VESSEL REVIEW | Magni – Iceland’s tug fleet gets a boost with powerful new harbour tug

VESSEL REVIEW | Magni – Iceland’s tug fleet gets a boost with powerful new harbour tug

Photo: Gunnlaugur Rögnvaldsson

Associated Icelandic Ports (Faxaflóahafnir) took delivery of its brand new tug Magni last week in Reykjavik harbour after a journey of more than 10,000 nautical miles from Damen’s Song Cam Shipyard in Hai Phong, Vietnam.

Thanks to her operational flexibility, Magni can be used for harbour and terminal (un)berthing operations, escort operations, coastal towage operations and fire fighting operations. She replaces a smaller Damen tug of the same name built in 2006.

Magni will operate across a number of Icelandic ports. An increase in the number of cruise vessels visiting the country, as well as general shipping traffic, has made a powerful tug increasingly necessary.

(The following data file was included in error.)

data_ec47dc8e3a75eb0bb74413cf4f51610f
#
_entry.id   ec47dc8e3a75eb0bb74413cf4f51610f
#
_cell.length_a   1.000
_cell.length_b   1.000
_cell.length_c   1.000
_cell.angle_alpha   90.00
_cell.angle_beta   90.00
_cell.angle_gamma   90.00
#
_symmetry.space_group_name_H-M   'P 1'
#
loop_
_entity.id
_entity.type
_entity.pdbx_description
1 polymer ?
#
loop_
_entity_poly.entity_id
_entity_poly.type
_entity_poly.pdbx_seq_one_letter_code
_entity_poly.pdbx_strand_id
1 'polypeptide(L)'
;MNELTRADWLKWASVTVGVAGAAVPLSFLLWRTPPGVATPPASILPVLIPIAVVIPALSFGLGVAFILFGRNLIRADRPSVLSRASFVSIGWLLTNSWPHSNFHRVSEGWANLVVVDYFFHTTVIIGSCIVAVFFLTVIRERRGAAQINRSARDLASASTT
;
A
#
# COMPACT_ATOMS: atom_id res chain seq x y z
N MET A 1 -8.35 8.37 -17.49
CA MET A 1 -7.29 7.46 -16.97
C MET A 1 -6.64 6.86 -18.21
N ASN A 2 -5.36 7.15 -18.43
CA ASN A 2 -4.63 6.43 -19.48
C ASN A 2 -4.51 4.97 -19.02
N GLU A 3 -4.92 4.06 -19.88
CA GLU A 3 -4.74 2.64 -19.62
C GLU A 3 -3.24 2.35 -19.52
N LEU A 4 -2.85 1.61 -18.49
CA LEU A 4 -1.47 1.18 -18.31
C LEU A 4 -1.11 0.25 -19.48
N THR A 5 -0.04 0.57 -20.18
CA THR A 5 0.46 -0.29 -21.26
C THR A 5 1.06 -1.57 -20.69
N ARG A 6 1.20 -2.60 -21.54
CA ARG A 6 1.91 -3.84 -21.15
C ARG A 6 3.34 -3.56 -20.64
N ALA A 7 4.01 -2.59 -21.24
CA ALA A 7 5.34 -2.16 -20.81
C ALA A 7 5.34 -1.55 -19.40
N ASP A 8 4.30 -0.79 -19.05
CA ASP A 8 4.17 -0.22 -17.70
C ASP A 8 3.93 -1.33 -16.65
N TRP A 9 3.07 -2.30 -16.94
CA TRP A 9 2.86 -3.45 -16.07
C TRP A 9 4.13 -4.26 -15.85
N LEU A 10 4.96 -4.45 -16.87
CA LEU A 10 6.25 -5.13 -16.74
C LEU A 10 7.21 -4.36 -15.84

With the brief being for a reliable, high quality tug with 85-tonne bollard pull and fire-fighting capability, Magni is 32 metres long, 12 metres in beam and is equipped with two 2,025kW main engines (a total of 6,772 horsepower).

The towing capacity of the tug is 85 tonnes forward and 84 to the rear, which is equal to the towing power of the combined existing Faxaflóahafnir tug fleet, comprising four vessels.

Magni is a highly manoeuvrable, high performance, environmentally friendly tug of modern design. The long distance between the towing point and the stern rudder propellers results in good manoeuvrability.

As a harbour and terminal tug, Magni is equipped with a forward rendering-recovery winch. The winch is a proven system to support offshore towing and escort operations in the toughest conditions. It works by preventing the peak loads that can occur in the towing wire in rough conditions, which can result in breakages. This is accomplished by rendering speeds of up to 80 metres per minute with line force of 100 tonnes and recovery speeds of up to 40 metres per minute with a line force of 30 tonnes.

Giving or taking a rope is simplified as the tug can go forward all the way up to the vessel to be towed, give or take a rope, and then pull away.